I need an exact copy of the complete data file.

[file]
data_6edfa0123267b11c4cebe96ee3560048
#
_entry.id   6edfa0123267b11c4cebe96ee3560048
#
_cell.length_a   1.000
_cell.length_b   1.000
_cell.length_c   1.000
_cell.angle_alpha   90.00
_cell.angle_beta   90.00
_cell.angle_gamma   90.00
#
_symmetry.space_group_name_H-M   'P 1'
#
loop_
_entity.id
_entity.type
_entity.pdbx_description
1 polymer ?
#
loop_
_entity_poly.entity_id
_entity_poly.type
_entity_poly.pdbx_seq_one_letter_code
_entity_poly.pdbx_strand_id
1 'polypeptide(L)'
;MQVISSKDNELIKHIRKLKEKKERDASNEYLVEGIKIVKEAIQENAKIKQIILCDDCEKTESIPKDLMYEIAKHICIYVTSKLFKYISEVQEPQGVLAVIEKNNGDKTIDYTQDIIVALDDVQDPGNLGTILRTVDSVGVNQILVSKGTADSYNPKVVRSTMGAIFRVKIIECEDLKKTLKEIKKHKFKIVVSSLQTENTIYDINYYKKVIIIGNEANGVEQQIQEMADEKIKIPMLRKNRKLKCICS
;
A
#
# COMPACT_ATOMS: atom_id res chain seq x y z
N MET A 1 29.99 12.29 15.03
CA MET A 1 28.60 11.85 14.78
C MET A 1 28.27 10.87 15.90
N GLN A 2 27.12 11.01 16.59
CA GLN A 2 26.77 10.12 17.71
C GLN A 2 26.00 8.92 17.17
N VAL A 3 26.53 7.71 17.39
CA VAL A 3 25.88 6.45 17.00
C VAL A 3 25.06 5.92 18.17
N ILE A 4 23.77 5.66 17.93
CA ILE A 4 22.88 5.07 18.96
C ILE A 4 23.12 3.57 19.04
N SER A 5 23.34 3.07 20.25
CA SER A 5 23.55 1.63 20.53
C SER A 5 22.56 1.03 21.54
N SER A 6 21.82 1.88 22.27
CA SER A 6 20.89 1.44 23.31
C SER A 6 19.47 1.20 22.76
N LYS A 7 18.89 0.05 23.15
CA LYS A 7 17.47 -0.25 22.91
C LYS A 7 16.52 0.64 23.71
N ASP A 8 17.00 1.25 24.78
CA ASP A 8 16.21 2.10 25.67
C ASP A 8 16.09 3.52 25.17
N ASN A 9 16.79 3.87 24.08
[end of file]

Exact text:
data_6edfa0123267b11c4cebe96ee3560048
#
_entry.id   6edfa0123267b11c4cebe96ee3560048
#
_cell.length_a   1.000
_cell.length_b   1.000
_cell.length_c   1.000
_cell.angle_alpha   90.00
_cell.angle_beta   90.00
_cell.angle_gamma   90.00
#
_symmetry.space_group_name_H-M   'P 1'
#
loop_
_entity.id
_entity.type
_entity.pdbx_description
1 polymer ?
#
loop_
_entity_poly.entity_id
_entity_poly.type
_entity_poly.pdbx_seq_one_letter_code
_entity_poly.pdbx_strand_id
1 'polypeptide(L)'
;MQVISSKDNELIKHIRKLKEKKERDASNEYLVEGIKIVKEAIQENAKIKQIILCDDCEKTESIPKDLMYEIAKHICIYVTSKLFKYISEVQEPQGVLAVIEKNNGDKTIDYTQDIIVALDDVQDPGNLGTILRTVDSVGVNQILVSKGTADSYNPKVVRSTMGAIFRVKIIECEDLKKTLKEIKKHKFKIVVSSLQTENTIYDINYYKKVIIIGNEANGVEQQIQEMADEKIKIPMLRKNRKLKCICS
;
A
#
# COMPACT_ATOMS: atom_id res chain seq x y z
N MET A 1 29.99 12.29 15.03
CA MET A 1 28.60 11.85 14.78
C MET A 1 28.27 10.87 15.90
N GLN A 2 27.12 11.01 16.59
CA GLN A 2 26.77 10.12 17.71
C GLN A 2 26.00 8.92 17.17
N VAL A 3 26.53 7.71 17.39
CA VAL A 3 25.88 6.45 17.00
C VAL A 3 25.06 5.92 18.17
N ILE A 4 23.77 5.66 17.93
CA ILE A 4 22.88 5.07 18.96
C ILE A 4 23.12 3.57 19.04
N SER A 5 23.34 3.07 20.25
CA SER A 5 23.55 1.63 20.53
C SER A 5 22.56 1.03 21.54
N SER A 6 21.82 1.88 22.27
CA SER A 6 20.89 1.44 23.31
C SER A 6 19.47 1.20 22.76
N LYS A 7 18.89 0.05 23.15
CA LYS A 7 17.47 -0.25 22.91
C LYS A 7 16.52 0.64 23.71
N ASP A 8 17.00 1.25 24.78
CA ASP A 8 16.21 2.10 25.67
C ASP A 8 16.09 3.52 25.17
N ASN A 9 16.79 3.87 24.08